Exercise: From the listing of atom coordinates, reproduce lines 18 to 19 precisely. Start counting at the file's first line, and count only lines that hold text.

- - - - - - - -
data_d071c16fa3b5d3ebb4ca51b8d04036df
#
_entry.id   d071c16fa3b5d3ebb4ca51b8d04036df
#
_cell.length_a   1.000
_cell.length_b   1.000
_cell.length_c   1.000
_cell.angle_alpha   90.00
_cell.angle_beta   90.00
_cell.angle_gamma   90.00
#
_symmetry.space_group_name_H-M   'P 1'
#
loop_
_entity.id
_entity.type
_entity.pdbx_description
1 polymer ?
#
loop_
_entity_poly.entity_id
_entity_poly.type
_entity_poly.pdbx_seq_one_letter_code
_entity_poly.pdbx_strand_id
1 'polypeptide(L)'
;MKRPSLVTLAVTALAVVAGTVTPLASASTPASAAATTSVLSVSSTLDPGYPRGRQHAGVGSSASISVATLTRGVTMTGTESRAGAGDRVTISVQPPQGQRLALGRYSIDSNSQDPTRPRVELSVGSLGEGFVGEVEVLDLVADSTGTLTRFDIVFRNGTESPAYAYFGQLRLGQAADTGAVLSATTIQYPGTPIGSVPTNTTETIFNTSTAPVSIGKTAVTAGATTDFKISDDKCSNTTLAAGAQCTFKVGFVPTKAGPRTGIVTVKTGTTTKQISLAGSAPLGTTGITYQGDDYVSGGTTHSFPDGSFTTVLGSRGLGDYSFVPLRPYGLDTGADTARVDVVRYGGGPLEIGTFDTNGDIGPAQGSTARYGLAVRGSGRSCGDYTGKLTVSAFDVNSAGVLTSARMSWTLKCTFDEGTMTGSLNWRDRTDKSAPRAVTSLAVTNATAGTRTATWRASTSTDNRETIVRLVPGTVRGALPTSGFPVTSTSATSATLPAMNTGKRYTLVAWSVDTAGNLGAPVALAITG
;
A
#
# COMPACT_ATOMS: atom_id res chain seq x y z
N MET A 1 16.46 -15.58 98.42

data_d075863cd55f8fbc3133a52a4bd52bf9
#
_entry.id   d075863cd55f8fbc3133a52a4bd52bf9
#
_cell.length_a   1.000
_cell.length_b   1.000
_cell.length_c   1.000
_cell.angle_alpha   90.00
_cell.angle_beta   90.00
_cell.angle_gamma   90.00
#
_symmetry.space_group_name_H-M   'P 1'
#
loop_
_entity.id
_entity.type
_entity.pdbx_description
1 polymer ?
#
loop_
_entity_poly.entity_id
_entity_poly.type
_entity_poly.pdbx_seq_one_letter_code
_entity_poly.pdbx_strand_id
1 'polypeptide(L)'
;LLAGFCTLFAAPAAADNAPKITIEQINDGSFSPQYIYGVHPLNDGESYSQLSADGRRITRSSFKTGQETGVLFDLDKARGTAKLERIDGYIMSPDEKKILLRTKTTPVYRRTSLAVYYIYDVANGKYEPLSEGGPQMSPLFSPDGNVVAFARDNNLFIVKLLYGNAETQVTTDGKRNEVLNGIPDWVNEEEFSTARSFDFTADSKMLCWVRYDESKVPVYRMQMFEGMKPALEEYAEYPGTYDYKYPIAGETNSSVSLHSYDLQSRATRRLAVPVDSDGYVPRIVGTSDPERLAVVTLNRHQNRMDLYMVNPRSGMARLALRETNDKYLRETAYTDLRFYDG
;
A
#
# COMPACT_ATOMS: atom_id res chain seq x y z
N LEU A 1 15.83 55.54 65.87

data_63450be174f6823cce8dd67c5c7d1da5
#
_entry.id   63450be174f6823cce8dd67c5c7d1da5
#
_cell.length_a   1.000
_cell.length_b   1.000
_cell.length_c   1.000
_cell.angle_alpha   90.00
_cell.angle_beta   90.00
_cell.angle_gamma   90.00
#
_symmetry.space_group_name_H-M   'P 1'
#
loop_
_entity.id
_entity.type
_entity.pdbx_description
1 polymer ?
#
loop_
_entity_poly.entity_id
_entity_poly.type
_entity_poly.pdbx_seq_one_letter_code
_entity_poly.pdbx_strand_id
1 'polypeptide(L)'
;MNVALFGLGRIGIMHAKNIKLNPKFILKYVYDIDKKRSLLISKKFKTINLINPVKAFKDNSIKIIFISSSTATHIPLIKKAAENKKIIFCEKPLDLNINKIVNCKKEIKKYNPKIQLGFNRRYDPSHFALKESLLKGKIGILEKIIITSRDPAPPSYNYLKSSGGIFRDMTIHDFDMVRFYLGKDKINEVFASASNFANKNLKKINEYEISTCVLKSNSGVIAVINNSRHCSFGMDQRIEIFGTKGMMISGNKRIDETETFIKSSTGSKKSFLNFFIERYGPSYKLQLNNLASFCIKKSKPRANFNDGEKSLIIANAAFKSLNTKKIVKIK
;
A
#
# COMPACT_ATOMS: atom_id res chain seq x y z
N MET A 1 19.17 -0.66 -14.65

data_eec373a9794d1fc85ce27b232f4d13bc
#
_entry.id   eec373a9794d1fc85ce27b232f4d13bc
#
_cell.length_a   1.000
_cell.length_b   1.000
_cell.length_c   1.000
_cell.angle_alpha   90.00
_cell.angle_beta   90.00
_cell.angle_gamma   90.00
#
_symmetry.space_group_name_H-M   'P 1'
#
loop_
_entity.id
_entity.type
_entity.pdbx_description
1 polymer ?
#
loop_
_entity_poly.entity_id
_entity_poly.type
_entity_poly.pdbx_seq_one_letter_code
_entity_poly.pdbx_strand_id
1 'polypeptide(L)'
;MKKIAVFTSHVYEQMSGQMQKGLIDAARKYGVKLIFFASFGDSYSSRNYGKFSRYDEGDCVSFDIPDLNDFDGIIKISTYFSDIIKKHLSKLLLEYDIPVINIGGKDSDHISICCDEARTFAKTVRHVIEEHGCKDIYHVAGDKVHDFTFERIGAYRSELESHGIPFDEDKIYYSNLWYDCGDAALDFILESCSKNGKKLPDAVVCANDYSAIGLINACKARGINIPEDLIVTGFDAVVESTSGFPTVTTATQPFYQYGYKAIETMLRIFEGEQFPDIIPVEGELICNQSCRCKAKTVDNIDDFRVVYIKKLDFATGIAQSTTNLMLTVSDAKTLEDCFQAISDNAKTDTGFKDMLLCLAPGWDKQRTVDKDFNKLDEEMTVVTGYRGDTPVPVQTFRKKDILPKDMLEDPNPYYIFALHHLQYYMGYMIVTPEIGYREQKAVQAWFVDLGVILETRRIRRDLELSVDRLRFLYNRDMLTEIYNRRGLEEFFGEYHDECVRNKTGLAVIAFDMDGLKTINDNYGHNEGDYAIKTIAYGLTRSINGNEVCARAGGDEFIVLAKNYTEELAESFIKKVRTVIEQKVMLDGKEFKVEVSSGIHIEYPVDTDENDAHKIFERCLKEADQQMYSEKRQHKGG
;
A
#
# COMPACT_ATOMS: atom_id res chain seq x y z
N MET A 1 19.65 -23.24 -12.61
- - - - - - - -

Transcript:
1 polymer ?
#